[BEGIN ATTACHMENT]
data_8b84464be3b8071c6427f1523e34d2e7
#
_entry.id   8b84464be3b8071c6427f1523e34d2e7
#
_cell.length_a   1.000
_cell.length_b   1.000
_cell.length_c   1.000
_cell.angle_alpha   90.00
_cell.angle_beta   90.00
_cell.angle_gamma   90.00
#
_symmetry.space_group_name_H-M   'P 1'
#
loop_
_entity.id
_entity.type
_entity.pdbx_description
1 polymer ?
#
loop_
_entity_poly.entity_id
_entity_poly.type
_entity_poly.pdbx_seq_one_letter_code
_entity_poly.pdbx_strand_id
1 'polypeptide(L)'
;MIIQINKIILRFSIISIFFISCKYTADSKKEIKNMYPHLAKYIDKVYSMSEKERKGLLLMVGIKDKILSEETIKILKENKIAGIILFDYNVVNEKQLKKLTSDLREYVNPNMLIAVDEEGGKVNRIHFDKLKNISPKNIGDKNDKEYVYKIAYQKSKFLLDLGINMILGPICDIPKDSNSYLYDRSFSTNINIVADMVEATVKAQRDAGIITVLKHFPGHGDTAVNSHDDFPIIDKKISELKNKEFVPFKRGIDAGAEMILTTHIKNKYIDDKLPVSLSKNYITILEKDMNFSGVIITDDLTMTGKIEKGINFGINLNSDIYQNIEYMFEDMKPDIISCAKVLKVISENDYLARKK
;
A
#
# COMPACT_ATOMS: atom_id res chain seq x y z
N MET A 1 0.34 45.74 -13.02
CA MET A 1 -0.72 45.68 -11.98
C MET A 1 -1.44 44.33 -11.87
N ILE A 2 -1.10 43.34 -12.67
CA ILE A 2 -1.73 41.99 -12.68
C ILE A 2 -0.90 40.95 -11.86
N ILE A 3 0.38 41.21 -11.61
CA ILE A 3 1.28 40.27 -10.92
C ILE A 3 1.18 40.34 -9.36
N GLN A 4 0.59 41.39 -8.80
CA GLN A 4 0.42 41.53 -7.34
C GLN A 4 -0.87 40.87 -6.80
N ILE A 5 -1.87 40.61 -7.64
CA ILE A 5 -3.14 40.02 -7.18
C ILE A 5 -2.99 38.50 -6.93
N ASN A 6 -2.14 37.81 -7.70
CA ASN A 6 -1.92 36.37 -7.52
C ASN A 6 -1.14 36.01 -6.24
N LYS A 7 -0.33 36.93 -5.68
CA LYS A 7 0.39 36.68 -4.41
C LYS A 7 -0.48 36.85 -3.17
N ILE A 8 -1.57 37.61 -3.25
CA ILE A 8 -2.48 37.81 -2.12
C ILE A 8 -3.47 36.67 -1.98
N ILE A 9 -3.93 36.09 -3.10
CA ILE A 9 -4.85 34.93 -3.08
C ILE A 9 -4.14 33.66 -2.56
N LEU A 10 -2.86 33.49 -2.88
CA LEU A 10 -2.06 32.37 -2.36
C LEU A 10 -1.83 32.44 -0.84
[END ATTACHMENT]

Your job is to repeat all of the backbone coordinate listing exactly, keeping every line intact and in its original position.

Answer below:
data_8b84464be3b8071c6427f1523e34d2e7
#
_entry.id   8b84464be3b8071c6427f1523e34d2e7
#
_cell.length_a   1.000
_cell.length_b   1.000
_cell.length_c   1.000
_cell.angle_alpha   90.00
_cell.angle_beta   90.00
_cell.angle_gamma   90.00
#
_symmetry.space_group_name_H-M   'P 1'
#
loop_
_entity.id
_entity.type
_entity.pdbx_description
1 polymer ?
#
loop_
_entity_poly.entity_id
_entity_poly.type
_entity_poly.pdbx_seq_one_letter_code
_entity_poly.pdbx_strand_id
1 'polypeptide(L)'
;MIIQINKIILRFSIISIFFISCKYTADSKKEIKNMYPHLAKYIDKVYSMSEKERKGLLLMVGIKDKILSEETIKILKENKIAGIILFDYNVVNEKQLKKLTSDLREYVNPNMLIAVDEEGGKVNRIHFDKLKNISPKNIGDKNDKEYVYKIAYQKSKFLLDLGINMILGPICDIPKDSNSYLYDRSFSTNINIVADMVEATVKAQRDAGIITVLKHFPGHGDTAVNSHDDFPIIDKKISELKNKEFVPFKRGIDAGAEMILTTHIKNKYIDDKLPVSLSKNYITILEKDMNFSGVIITDDLTMTGKIEKGINFGINLNSDIYQNIEYMFEDMKPDIISCAKVLKVISENDYLARKK
;
A
#
# COMPACT_ATOMS: atom_id res chain seq x y z
N MET A 1 0.34 45.74 -13.02
CA MET A 1 -0.72 45.68 -11.98
C MET A 1 -1.44 44.33 -11.87
N ILE A 2 -1.10 43.34 -12.67
CA ILE A 2 -1.73 41.99 -12.68
C ILE A 2 -0.90 40.95 -11.86
N ILE A 3 0.38 41.21 -11.61
CA ILE A 3 1.28 40.27 -10.92
C ILE A 3 1.18 40.34 -9.36
N GLN A 4 0.59 41.39 -8.80
CA GLN A 4 0.42 41.53 -7.34
C GLN A 4 -0.87 40.87 -6.80
N ILE A 5 -1.87 40.61 -7.64
CA ILE A 5 -3.14 40.02 -7.18
C ILE A 5 -2.99 38.50 -6.93
N ASN A 6 -2.14 37.81 -7.70
CA ASN A 6 -1.92 36.37 -7.52
C ASN A 6 -1.14 36.01 -6.24
N LYS A 7 -0.33 36.93 -5.68
CA LYS A 7 0.39 36.68 -4.41
C LYS A 7 -0.48 36.85 -3.17
N ILE A 8 -1.57 37.61 -3.25
CA ILE A 8 -2.48 37.81 -2.12
C ILE A 8 -3.47 36.67 -1.98
N ILE A 9 -3.93 36.09 -3.10
CA ILE A 9 -4.85 34.93 -3.08
C ILE A 9 -4.14 33.66 -2.56
N LEU A 10 -2.86 33.49 -2.88
CA LEU A 10 -2.06 32.37 -2.36
C LEU A 10 -1.83 32.44 -0.84